Dickey gave up a bunt single to Rafael Furcal and a line-drive to Daniel Descalso to begin the ninth, but Matt Holliday hit into a 6-4-3 double play and Beltran flied out to right field to end the game in 2 hours, 34 minutes.
”The thing with him is that he can throw it slow, fast, even medium,” Beltran said. ”And he has a slider and a fastball. With other guys, you can sit on one pitch. He can throw any pitch at any count.”
The reborn knuckleballer who was almost out of baseball before committing to the pitch and remaking his career, baffled the Cardinals all day, getting swinging strikes and weakly hit grounders.
Dickey ended the fifth inning by throwing four straight knuckleballs to Adams, then getting him to swing at a not-so-fast fastball for strike three.
Omar Quintanilla put an even bigger exclamation point on the seventh inning, when he dived to his left to get a hot grounder from Yadier Molina. The shortstop then popped to his feet, spun, and fired to first, prompting a big fist pump from Dickey, who was already striding off the mound. Dickey struck out the side in the eighth to put himself on the cusp of three straight games with double-digit strikeouts.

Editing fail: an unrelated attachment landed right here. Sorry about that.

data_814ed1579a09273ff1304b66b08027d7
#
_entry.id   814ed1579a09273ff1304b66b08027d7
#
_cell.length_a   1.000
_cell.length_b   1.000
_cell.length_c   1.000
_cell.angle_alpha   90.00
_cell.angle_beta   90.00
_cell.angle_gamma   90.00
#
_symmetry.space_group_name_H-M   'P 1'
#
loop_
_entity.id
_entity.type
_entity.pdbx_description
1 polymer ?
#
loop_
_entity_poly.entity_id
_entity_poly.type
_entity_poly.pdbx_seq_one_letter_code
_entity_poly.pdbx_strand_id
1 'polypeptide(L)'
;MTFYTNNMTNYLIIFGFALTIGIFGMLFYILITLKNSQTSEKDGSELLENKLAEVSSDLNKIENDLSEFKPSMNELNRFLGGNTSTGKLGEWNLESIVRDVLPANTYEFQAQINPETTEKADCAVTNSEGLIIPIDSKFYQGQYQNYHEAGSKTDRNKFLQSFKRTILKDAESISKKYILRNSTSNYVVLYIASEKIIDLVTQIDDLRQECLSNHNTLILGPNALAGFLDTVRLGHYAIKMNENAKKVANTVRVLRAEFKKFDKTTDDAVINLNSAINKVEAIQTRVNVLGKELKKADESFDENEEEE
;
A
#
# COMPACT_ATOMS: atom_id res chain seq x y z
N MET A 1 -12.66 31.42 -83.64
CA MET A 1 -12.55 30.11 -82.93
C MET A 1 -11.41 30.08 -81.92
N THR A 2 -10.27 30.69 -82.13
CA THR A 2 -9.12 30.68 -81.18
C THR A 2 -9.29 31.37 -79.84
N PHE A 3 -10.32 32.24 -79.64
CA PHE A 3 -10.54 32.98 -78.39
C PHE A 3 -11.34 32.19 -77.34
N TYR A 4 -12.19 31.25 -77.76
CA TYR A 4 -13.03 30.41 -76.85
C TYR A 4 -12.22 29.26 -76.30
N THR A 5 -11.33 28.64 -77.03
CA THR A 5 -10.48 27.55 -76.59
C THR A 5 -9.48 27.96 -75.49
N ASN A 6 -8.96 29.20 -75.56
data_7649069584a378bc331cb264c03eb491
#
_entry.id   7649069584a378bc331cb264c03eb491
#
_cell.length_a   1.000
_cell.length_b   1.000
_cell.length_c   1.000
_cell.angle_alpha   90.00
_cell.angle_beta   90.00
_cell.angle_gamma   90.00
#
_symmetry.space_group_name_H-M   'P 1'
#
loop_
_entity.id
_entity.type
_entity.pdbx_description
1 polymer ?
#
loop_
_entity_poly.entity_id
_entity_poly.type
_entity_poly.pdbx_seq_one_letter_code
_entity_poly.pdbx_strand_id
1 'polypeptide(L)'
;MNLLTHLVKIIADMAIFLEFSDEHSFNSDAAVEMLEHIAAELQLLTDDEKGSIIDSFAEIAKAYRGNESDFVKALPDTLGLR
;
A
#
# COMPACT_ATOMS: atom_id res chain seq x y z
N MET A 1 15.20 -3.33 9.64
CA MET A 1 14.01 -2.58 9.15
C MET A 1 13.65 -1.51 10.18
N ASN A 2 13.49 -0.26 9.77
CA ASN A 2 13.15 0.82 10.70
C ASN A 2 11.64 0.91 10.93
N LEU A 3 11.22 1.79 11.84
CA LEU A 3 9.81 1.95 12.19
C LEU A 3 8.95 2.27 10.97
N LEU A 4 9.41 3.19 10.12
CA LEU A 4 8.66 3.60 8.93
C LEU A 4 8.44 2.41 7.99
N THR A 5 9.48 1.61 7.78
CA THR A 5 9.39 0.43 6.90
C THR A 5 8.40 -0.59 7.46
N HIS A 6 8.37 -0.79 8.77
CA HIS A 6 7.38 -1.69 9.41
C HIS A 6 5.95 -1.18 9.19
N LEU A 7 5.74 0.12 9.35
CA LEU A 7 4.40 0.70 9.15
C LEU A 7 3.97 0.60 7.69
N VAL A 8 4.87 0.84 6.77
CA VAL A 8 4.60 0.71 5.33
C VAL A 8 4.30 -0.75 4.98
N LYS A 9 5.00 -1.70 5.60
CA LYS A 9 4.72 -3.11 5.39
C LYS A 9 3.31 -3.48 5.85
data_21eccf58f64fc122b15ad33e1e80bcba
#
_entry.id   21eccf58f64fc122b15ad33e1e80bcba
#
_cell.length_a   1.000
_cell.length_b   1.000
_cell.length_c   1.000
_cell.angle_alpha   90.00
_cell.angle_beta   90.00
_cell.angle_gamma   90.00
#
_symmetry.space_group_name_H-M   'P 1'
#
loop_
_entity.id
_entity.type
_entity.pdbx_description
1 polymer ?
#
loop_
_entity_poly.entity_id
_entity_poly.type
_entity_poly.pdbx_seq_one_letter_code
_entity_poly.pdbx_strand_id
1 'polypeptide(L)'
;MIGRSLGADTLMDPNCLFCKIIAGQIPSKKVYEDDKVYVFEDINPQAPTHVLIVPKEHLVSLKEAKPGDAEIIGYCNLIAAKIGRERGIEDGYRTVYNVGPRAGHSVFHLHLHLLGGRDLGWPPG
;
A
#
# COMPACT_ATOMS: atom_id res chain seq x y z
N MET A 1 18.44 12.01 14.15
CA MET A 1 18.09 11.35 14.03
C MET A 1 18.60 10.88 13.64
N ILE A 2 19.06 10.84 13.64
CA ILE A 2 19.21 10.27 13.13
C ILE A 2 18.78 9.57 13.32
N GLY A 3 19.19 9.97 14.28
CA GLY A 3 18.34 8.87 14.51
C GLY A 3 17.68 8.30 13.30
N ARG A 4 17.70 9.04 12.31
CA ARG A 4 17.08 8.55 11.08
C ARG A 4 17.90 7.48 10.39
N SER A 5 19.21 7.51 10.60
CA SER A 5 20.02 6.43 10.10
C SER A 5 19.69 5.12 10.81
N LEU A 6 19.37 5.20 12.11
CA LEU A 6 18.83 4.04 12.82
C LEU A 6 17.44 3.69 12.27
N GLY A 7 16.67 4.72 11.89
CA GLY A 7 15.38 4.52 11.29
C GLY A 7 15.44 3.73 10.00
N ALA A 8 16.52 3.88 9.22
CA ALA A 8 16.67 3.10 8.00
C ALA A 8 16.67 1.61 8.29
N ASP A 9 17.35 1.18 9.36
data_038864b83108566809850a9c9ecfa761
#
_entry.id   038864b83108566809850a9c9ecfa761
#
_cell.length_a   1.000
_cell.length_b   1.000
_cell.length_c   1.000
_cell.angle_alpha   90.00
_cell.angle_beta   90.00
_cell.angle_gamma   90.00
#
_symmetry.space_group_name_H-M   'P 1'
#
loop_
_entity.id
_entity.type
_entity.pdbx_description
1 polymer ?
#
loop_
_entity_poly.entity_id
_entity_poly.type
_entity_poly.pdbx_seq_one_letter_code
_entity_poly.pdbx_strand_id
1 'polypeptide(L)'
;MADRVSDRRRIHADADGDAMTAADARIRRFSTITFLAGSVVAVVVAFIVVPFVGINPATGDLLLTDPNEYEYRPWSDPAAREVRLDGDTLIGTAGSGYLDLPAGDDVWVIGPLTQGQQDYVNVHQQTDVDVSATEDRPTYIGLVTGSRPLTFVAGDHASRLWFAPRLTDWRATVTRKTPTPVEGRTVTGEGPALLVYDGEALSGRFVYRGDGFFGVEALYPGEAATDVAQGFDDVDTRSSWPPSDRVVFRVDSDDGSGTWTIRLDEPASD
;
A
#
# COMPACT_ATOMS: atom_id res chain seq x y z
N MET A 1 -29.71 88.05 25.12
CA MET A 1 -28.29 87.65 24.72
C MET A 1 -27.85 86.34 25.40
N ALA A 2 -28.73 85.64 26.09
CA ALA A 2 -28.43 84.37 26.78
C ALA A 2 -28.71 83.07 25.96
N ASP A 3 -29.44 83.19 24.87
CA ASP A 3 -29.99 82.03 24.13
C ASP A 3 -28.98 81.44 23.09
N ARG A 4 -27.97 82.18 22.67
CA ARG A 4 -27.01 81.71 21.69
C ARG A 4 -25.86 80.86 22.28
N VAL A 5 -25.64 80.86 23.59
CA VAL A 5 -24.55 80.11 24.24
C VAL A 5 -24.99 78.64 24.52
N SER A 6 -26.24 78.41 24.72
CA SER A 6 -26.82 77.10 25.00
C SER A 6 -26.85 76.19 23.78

As it is, he has 30 in his last three starts — against one walk. He hasn’t allowed a run in 17 1/3 innings overall, and he and Santana had back-to-back shutouts for the first time since Aug. 12-13, 2010. In that one, Dickey followed up Santana with a 1-0 blanking of Philadelphia.
”It’d be tough to find two teams with guys who are throwing the ball as well as Johan and Dickey,” Wright said. ”In either league.”
The Mets got all the scoring they needed in the second, though Daniel Murphy added a run in the seventh when Eduardo Sanchez threw a wild pitch while Dickey batted.
Ike Davis led off the second with a single and Quintanilla was hit by a pitch. Josh Thole loaded the bases on an infield single before Dickey reached out and tapped a ball to second base. Descalso fielded it, stumbled and dropped it. Once Descalso got the ball back, he rushed his throw to first, where Matt Adams dropped it for an error that allowed Dickey to reach and gave the pitcher an RBI.
Kirk Nieuwenhuis hit a grounder to Adams, and Andres Torres grounded out to shortstop before Wright ended the inning with a grounder of his own.
NOTES: After highlights of his no-hitter from the night before were played on the scoreboard, Santana stepped out of the Mets dugout and tipped his cap as fans gave him a warm hand before the game started. … Collins said he was conflicted about letting Santana pitch for so long — 134 pitches, a career high. He said the Mets would wait a bit to see whether Santana will be pushed back a day or two before his next start. … Cardinals RHP Jake Westbrook is set to start Sunday night’s game against lefty Jonathon Niese. … Adams was not close to the first base bag when LF Holliday uncorked a throw that advanced two runners in the fifth inning, and was removed via double switch when Matheny pulled Lynn. … The Mets lead the NL with six shutouts this season.